“If we don’t understand the financial system, we aren’t doing our jobs as journalists” - Chris Taggart of OpenCorporates at Hack/Hacks London
The latest Hacks/Hackers London meet-up was crammed with talks from people at Bloomberg, Thomson Reuters and the Financial Times. Striking a rather different organisational note at the end of the evening was Chris Taggart. I’ve previously seen Chris talk about OpenlyLocal, but this talk was about another open data project — OpenCorporates.
“OpenCorporates” - Chris Taggart
Perhaps the first thing to say about Chris’s talk is that it provoked a strong reaction on Twitter:
“My mind is blown by opencorporate. I've thought of about 15 stories in as many minutes.” - Peter Newlands on Twitter
“Chris from opencorporate is gonna turn me into a journalist if he's not careful” - @schizdazzle on Twitter
In the glitzy surroundings of the Bloomberg office, and following talks from three of the behemoths of financial data and journalism, Chris opened by saying that compared to some of their offerings “There is nothing to see here. This is just a toy.”
This was disingenuous at best. Chris explained that OpenCorporates.com has the a simple, but huge, goal: An entry for every company that exists as a legal entity in the world. That is no small undertaking, and the database has grown from 3 million companies to 50 million in the space of a couple of years.
The site gathers the data through a mixture of means, both fair and foul. Where there is the opportunity to do so, as in Norway and New Zealand, they have used APIs and data dumps from the official bodies registering countries in various territories. Where there isn’t, they’ve had to rely on screen-scraping the data.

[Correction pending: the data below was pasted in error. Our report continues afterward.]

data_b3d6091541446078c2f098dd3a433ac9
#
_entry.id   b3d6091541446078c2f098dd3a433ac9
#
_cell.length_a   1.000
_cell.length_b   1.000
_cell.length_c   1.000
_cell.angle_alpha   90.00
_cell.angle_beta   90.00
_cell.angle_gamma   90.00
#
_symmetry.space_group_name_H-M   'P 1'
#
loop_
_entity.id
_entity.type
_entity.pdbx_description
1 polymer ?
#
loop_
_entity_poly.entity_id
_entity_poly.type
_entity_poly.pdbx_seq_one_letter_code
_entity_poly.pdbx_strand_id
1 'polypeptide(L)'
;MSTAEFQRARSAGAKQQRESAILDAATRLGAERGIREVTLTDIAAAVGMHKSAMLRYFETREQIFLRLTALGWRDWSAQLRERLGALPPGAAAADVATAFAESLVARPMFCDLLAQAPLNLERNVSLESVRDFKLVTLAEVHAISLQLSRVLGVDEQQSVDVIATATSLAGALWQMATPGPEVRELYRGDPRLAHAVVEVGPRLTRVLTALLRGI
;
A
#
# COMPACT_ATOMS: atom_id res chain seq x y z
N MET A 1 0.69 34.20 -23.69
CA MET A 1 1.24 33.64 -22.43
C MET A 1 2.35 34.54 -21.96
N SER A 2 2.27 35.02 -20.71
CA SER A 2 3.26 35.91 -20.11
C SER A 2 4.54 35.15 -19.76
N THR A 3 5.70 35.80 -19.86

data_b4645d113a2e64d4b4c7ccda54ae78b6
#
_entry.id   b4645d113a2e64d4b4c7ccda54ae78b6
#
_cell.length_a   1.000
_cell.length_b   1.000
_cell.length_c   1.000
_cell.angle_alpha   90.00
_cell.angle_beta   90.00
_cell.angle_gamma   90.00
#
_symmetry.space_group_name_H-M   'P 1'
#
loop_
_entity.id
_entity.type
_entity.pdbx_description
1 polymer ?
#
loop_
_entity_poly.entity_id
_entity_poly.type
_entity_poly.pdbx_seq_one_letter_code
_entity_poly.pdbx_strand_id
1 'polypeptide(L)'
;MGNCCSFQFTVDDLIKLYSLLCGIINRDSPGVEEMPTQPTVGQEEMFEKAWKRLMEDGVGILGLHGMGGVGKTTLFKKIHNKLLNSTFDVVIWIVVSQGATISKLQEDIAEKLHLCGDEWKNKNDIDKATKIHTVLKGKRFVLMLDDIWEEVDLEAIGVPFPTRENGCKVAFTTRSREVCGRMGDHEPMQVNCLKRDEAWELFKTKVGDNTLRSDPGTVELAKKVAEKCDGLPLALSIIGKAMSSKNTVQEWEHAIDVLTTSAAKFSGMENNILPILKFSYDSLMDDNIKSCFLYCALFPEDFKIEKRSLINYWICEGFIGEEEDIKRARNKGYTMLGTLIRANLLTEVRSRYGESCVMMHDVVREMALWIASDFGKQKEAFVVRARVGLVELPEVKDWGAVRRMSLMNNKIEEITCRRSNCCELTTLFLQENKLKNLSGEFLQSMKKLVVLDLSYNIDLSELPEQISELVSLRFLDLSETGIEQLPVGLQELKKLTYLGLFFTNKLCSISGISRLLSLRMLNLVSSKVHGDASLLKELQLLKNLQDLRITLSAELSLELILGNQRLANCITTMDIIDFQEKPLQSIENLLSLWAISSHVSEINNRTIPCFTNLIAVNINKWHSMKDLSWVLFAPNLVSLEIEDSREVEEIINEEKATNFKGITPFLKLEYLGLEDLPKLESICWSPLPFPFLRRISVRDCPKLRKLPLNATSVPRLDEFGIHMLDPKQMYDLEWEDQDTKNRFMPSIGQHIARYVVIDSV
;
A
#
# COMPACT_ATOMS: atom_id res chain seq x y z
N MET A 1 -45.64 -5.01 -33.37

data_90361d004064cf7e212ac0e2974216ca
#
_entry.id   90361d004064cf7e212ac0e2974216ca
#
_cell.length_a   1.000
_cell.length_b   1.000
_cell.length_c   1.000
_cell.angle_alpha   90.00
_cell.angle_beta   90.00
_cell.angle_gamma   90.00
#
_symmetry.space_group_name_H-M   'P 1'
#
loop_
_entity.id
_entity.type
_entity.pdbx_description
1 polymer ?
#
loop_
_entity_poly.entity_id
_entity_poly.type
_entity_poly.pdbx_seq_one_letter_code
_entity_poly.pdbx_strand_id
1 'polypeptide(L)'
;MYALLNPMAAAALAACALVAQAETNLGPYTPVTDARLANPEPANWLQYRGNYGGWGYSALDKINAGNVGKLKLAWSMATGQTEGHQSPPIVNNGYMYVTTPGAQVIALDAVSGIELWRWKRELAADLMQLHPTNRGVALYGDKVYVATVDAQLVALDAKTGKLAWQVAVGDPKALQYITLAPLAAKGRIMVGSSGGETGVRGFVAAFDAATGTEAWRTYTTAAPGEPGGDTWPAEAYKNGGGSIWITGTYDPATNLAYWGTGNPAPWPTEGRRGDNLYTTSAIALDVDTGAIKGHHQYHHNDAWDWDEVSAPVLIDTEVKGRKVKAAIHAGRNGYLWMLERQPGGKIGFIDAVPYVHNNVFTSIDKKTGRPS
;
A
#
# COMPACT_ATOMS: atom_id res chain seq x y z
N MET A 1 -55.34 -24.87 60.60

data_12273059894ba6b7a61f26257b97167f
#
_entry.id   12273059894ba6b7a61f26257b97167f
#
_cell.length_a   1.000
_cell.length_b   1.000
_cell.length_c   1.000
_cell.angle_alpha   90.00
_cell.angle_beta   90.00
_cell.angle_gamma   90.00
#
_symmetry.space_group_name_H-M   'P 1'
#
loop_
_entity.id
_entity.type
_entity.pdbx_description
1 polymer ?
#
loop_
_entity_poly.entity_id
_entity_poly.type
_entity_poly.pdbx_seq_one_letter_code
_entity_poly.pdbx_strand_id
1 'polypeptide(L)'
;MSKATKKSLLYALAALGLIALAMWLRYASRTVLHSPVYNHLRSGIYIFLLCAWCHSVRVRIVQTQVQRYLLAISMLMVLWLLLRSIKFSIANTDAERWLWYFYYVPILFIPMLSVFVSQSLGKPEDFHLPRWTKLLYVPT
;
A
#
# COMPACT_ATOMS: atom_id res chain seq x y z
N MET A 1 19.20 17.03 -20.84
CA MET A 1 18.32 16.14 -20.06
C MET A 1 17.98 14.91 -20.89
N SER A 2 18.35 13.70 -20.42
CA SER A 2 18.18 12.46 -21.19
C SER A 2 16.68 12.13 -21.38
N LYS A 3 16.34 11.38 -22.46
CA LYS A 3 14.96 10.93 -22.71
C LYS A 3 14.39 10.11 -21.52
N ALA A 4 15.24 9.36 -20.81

One of the questions this revelation sparked from the floor was about how much “bad data” gets into the system. Chris said that they design to scrapers to try and throw alerts and warnings when they can’t parse data, rather than scrape junk into the system. He also said that often, when people complain about erroneous data on OpenCorporates, the error is in the source material, not the way that OpenCorporates has integrated it.
Chris outlined the main purposes of OpenCorporates. Firstly it acts as a place where every legal entity it knows about has a unique and permanent ID and URL. Here is my business, Emblem Digital Consulting Ltd. It can also help “clean” and reconcile data by illustrating the different instances of Tesco Mobile, or clarifying whether Microsoft-UK Ltd is actually the same legal entity as Microsoft Ltd in the UK. (It isn’t)
It also offers journalists a powerful ability to search cross-jurisdiction. Chris illustrated this with an example showing how Mitt Romney’s corporate holdings could only be unravelled by tracking branches of the companies he was active in through the states that had stronger measures around disclosing information.
The site acts as a hub to aggregate additional data like health and safety violations or county court judgements against a company or company directors. And finally, it is becoming a platform itself, with an API providing developers and external businesses the opportunity to build their own products and services off the back of the data.
Chris explained why he thought what they were doing was important. “We are not about hardcore professionals, we are for people who don’t have access to all that data, NGOs and journalists in smaller organisations” he said.
When Lehman Brothers was dissolved, it was thought they owned around 300 subsidiary legal entities. A more thorough post-mortem audit revealed over two thousand. “These companies aren’t doing this for fun, they are doing it to gain advantage and profit” Chris said.
“The whole of the last ten years has shown us how important this information is. If we don’t understand what they are doing in the financial systems, then we aren’t doing our jobs as journalists.”